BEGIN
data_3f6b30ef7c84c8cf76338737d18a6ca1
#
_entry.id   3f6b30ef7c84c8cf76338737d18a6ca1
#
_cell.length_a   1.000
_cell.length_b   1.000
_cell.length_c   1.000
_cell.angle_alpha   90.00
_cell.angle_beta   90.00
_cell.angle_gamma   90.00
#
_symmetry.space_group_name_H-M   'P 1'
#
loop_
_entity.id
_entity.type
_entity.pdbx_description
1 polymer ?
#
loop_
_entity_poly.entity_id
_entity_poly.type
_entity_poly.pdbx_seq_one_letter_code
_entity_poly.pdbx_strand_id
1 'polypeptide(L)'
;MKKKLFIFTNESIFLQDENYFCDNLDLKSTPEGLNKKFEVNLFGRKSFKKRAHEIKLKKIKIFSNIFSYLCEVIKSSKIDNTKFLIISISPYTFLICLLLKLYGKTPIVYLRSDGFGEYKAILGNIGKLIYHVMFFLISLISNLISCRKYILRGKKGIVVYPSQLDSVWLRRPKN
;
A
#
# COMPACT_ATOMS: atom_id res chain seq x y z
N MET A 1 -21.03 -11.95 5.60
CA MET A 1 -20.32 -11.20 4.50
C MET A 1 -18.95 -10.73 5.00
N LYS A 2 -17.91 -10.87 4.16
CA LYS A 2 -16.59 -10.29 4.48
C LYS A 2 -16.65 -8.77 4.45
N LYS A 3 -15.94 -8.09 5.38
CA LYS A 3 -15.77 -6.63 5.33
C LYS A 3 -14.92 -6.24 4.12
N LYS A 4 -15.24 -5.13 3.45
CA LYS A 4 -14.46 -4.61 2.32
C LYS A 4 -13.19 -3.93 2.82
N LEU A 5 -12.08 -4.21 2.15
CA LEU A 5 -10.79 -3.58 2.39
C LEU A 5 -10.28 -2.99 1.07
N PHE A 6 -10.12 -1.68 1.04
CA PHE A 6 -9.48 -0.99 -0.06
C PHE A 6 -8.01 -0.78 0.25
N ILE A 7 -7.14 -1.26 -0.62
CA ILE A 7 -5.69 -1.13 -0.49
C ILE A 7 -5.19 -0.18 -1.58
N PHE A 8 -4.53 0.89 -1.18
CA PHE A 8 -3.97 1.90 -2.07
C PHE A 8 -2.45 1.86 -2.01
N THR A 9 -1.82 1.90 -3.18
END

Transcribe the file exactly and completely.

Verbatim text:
data_3f6b30ef7c84c8cf76338737d18a6ca1
#
_entry.id   3f6b30ef7c84c8cf76338737d18a6ca1
#
_cell.length_a   1.000
_cell.length_b   1.000
_cell.length_c   1.000
_cell.angle_alpha   90.00
_cell.angle_beta   90.00
_cell.angle_gamma   90.00
#
_symmetry.space_group_name_H-M   'P 1'
#
loop_
_entity.id
_entity.type
_entity.pdbx_description
1 polymer ?
#
loop_
_entity_poly.entity_id
_entity_poly.type
_entity_poly.pdbx_seq_one_letter_code
_entity_poly.pdbx_strand_id
1 'polypeptide(L)'
;MKKKLFIFTNESIFLQDENYFCDNLDLKSTPEGLNKKFEVNLFGRKSFKKRAHEIKLKKIKIFSNIFSYLCEVIKSSKIDNTKFLIISISPYTFLICLLLKLYGKTPIVYLRSDGFGEYKAILGNIGKLIYHVMFFLISLISNLISCRKYILRGKKGIVVYPSQLDSVWLRRPKN
;
A
#
# COMPACT_ATOMS: atom_id res chain seq x y z
N MET A 1 -21.03 -11.95 5.60
CA MET A 1 -20.32 -11.20 4.50
C MET A 1 -18.95 -10.73 5.00
N LYS A 2 -17.91 -10.87 4.16
CA LYS A 2 -16.59 -10.29 4.48
C LYS A 2 -16.65 -8.77 4.45
N LYS A 3 -15.94 -8.09 5.38
CA LYS A 3 -15.77 -6.63 5.33
C LYS A 3 -14.92 -6.24 4.12
N LYS A 4 -15.24 -5.13 3.45
CA LYS A 4 -14.46 -4.61 2.32
C LYS A 4 -13.19 -3.93 2.82
N LEU A 5 -12.08 -4.21 2.15
CA LEU A 5 -10.79 -3.58 2.39
C LEU A 5 -10.28 -2.99 1.07
N PHE A 6 -10.12 -1.68 1.04
CA PHE A 6 -9.48 -0.99 -0.06
C PHE A 6 -8.01 -0.78 0.25
N ILE A 7 -7.14 -1.26 -0.62
CA ILE A 7 -5.69 -1.13 -0.49
C ILE A 7 -5.19 -0.18 -1.58
N PHE A 8 -4.53 0.89 -1.18
CA PHE A 8 -3.97 1.90 -2.07
C PHE A 8 -2.45 1.86 -2.01
N THR A 9 -1.82 1.90 -3.18